For Tesla, demand has never been a problem, how to increase car production is the priority. To that end, the company is planning to build a new factory, and the location of the plant has become the most talked about topic. The latest release of new lobbyist records shows that Tesla seems genuinely interested in building a factory in Canada, with the company having communicated with the Canadian government four times in the past six months.
The most recent records show that in mid-August, Tesla representatives approached François-Philippe Champagne, Canada's minister of innovation, science and economic development (ELED), about the company's reported interest in building a potential industrial facility in Ontario. A few days ago, François-Philippe Champagne toured Tesla's plant in Markham, Ontario, posting on social media after the event that "there is a Canadian element in every Tesla."
Tesla's latest lobbying goals in Canada are: to seek government support to facilitate engagement with provinces on an accelerated approval timeline to improve Canada's competitiveness and ability to attract capital through an accelerated approval timeframe, while working with the government to identify incentives. But here's the rub: In these lobbying documents, Tesla does not specify what it wants to build in a potential "advanced manufacturing" facility in Canada.
While the world is expecting another rocking party at the opening of the Canadian superfactory, Tesla's vagueness, coupled with recent comments from Canadian officials, could indicate that the automaker will make other products in Canada that are just as important to its North American supply chain.
"We are approaching Tesla."
At a meeting last week where Mercedes, VW and Canada signed a memorandum of understanding to secure supplies of key battery minerals, François-Philippe Champagne underscored his message to electric vehicle battery supply chain companies around the world: "Canada is the preferred green supplier." He also hinted in an interview that the relationship with Tesla is strengthening. Tesla is the world's most valuable original equipment manufacturer (OEM) by market capitalization.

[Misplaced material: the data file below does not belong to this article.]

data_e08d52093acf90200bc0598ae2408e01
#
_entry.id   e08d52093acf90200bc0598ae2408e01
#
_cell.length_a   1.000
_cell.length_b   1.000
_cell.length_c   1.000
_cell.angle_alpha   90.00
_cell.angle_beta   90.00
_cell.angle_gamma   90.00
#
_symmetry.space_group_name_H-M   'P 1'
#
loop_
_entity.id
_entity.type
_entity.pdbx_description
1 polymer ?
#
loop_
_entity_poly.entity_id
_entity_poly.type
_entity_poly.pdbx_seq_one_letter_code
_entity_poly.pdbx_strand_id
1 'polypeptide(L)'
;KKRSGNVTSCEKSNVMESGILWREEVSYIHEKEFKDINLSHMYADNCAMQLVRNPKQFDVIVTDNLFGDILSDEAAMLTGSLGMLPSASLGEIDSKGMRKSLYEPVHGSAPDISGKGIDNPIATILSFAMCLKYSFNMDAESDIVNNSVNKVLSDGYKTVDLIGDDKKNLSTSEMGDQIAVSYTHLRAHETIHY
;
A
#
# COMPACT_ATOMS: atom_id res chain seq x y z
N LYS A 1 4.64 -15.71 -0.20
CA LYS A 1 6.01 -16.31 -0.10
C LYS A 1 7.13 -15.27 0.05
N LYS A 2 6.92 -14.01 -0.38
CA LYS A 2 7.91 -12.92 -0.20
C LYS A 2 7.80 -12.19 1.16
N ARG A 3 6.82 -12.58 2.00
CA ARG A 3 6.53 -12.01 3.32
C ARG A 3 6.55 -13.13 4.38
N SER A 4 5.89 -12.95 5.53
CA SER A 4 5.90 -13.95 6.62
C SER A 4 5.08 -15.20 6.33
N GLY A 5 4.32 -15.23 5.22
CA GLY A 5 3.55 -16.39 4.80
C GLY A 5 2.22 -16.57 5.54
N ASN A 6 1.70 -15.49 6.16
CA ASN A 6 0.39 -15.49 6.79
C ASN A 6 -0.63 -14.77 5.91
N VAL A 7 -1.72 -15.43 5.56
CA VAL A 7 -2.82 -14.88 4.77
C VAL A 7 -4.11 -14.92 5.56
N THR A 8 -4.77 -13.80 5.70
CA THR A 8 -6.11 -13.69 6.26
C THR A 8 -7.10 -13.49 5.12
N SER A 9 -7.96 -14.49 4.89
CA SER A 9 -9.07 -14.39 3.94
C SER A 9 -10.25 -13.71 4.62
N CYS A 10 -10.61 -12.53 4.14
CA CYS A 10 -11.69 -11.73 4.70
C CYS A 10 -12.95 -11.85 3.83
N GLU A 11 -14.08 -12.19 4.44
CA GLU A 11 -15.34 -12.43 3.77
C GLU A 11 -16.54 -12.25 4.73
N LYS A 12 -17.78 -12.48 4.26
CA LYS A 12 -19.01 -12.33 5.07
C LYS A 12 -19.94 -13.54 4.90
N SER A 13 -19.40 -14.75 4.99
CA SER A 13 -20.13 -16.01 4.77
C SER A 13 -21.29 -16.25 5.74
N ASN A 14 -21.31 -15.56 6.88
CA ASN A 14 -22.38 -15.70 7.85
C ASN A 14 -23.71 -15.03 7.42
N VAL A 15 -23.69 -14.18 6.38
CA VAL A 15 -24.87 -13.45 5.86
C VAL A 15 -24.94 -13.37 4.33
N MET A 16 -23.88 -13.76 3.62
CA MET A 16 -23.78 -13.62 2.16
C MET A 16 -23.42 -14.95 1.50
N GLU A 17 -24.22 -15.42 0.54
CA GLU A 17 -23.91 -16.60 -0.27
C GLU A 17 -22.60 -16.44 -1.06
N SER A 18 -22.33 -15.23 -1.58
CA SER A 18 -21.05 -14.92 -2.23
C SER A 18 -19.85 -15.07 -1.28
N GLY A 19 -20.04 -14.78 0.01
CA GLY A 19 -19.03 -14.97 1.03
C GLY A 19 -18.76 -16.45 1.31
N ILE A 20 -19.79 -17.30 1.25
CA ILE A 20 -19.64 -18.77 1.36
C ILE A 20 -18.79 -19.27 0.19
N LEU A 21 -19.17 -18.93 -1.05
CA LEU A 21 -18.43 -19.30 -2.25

When asked about the progress of negotiations with Tesla, François-Philippe Champagne also did not give an ambiguous answer, but made it clear: "We are approaching Tesla." But he went on to say that Canada is not just attracting battery makers to the country, the government is trying to attract as many other parts makers and players in the electric vehicle supply chain as quickly as possible, which means "optimizing" the value chain. We can provide copper foil, electrolyte, magnets, and believe me, there's more," said Pengfei Shang. You know, we're not going to stop there."
When asked for more details about François-Philippe Champagne's announcement, a Canadian government spokesperson said, "Minister François-Philippe Champagne is working to attract a project to enhance the magnet ecosystem."
The magnets used in electric vehicle engines fall into two main categories: induction magnets and permanent magnets. Finding a magnet supplier (or permanent magnet motor manufacturer) in Canada would greatly assist the European EV battery supply chain. Currently, almost all magnets and permanent magnet motors are sourced from Asian suppliers. Ensuring local supply of these essential components is critical to supporting electric vehicle production in North America.
Quietly expanding in Canada
If Tesla does build a factory in Canada, it would mark a change in the company's strategy. Until now, Tesla's investments and interests in Canada have largely been underappreciated by the company, even though it has never stopped expanding its business.
Since 2017, Tesla has consistently funded lithium-ion battery research in labs led by Jeff Dahn, considered the world's leading expert on lithium-ion batteries.
In October 2019, Tesla acquired battery technology company Hibar Systems, which is world-renowned for its ultra-precise technology. Tesla renamed it Hibar Tesla Toronto Automation. then, last November, it opened a second Tesla factory nearby, where it produces battery manufacturing equipment for shipment to giant factories around the world.
In November 2021, Volta Canada, a subsidiary of South Korean copper foil manufacturing company Solus Advanced Material, announced it had been awarded a contract to supply Tesla's Texas plant.
In April, Tesla announced in Toronto that it was looking for a key minerals supply chain policy assistant to focus on global battery minerals and responsible sourcing policies, and in May, Tesla announced that Vale Canada would be supplying it with nickel.
Targeting permanent magnet rare earth resources
While the arrival of Solus fills a hole in Canada's EV battery supply chain and Tesla's, more environmentally friendly access to electrolytes and magnets for EV motors has yet to be addressed.
In Canada, there are several companies working directly on electrolytes, with Li-Metal and Blue Solutions being two of the most visible Canadian companies in this field. But permanent magnet rare earth resources are the focus of government attention and where Canadian and Tesla interests could collide.